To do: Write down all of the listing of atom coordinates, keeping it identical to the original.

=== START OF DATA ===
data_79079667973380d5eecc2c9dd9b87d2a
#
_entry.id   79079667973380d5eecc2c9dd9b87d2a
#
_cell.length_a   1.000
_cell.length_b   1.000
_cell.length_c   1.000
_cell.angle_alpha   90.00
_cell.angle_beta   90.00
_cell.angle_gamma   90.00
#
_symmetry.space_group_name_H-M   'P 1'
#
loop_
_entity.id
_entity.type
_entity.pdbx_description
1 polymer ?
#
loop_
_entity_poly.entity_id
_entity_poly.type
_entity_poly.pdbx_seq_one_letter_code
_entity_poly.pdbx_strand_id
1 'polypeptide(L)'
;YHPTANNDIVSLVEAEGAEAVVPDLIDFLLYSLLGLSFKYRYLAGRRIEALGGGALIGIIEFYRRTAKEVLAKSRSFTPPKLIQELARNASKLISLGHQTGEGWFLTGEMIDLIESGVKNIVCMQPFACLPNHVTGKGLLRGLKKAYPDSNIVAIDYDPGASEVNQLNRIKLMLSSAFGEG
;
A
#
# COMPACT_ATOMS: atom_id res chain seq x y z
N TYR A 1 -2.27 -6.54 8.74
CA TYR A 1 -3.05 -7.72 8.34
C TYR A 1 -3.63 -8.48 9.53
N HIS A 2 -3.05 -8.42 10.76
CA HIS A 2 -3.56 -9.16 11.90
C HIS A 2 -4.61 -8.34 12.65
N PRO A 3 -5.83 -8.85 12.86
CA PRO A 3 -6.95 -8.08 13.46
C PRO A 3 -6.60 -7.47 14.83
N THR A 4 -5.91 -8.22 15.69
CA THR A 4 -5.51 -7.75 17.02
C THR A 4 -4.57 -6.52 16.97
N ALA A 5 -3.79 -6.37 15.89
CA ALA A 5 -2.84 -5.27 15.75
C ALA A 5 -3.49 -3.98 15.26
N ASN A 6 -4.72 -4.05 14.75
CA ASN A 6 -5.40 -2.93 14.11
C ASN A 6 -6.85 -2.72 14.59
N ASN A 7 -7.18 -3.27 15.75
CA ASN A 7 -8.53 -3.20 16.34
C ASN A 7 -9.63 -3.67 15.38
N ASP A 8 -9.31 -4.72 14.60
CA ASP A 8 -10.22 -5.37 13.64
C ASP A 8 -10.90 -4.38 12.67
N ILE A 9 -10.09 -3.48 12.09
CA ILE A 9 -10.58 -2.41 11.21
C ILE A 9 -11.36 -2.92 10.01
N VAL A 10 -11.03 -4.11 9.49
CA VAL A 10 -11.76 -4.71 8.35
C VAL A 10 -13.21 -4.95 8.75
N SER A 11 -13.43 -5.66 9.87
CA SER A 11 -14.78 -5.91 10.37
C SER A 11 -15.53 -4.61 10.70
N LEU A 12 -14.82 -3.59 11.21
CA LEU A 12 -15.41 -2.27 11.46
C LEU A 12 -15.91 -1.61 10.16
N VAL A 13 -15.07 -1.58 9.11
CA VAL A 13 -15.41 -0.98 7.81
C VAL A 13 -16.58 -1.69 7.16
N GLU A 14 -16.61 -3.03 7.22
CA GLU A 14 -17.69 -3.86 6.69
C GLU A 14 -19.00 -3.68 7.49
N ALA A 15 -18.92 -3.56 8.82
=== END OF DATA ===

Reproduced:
data_79079667973380d5eecc2c9dd9b87d2a
#
_entry.id   79079667973380d5eecc2c9dd9b87d2a
#
_cell.length_a   1.000
_cell.length_b   1.000
_cell.length_c   1.000
_cell.angle_alpha   90.00
_cell.angle_beta   90.00
_cell.angle_gamma   90.00
#
_symmetry.space_group_name_H-M   'P 1'
#
loop_
_entity.id
_entity.type
_entity.pdbx_description
1 polymer ?
#
loop_
_entity_poly.entity_id
_entity_poly.type
_entity_poly.pdbx_seq_one_letter_code
_entity_poly.pdbx_strand_id
1 'polypeptide(L)'
;YHPTANNDIVSLVEAEGAEAVVPDLIDFLLYSLLGLSFKYRYLAGRRIEALGGGALIGIIEFYRRTAKEVLAKSRSFTPPKLIQELARNASKLISLGHQTGEGWFLTGEMIDLIESGVKNIVCMQPFACLPNHVTGKGLLRGLKKAYPDSNIVAIDYDPGASEVNQLNRIKLMLSSAFGEG
;
A
#
# COMPACT_ATOMS: atom_id res chain seq x y z
N TYR A 1 -2.27 -6.54 8.74
CA TYR A 1 -3.05 -7.72 8.34
C TYR A 1 -3.63 -8.48 9.53
N HIS A 2 -3.05 -8.42 10.76
CA HIS A 2 -3.56 -9.16 11.90
C HIS A 2 -4.61 -8.34 12.65
N PRO A 3 -5.83 -8.85 12.86
CA PRO A 3 -6.95 -8.08 13.46
C PRO A 3 -6.60 -7.47 14.83
N THR A 4 -5.91 -8.22 15.69
CA THR A 4 -5.51 -7.75 17.02
C THR A 4 -4.57 -6.52 16.97
N ALA A 5 -3.79 -6.37 15.89
CA ALA A 5 -2.84 -5.27 15.75
C ALA A 5 -3.49 -3.98 15.26
N ASN A 6 -4.72 -4.05 14.75
CA ASN A 6 -5.40 -2.93 14.11
C ASN A 6 -6.85 -2.72 14.59
N ASN A 7 -7.18 -3.27 15.75
CA ASN A 7 -8.53 -3.20 16.34
C ASN A 7 -9.63 -3.67 15.38
N ASP A 8 -9.31 -4.72 14.60
CA ASP A 8 -10.22 -5.37 13.64
C ASP A 8 -10.90 -4.38 12.67
N ILE A 9 -10.09 -3.48 12.09
CA ILE A 9 -10.58 -2.41 11.21
C ILE A 9 -11.36 -2.92 10.01
N VAL A 10 -11.03 -4.11 9.49
CA VAL A 10 -11.76 -4.71 8.35
C VAL A 10 -13.21 -4.95 8.75
N SER A 11 -13.43 -5.66 9.87
CA SER A 11 -14.78 -5.91 10.37
C SER A 11 -15.53 -4.61 10.70
N LEU A 12 -14.82 -3.59 11.21
CA LEU A 12 -15.41 -2.27 11.46
C LEU A 12 -15.91 -1.61 10.16
N VAL A 13 -15.07 -1.58 9.11
CA VAL A 13 -15.41 -0.98 7.81
C VAL A 13 -16.58 -1.69 7.16
N GLU A 14 -16.61 -3.03 7.22
CA GLU A 14 -17.69 -3.86 6.69
C GLU A 14 -19.00 -3.68 7.49
N ALA A 15 -18.92 -3.56 8.82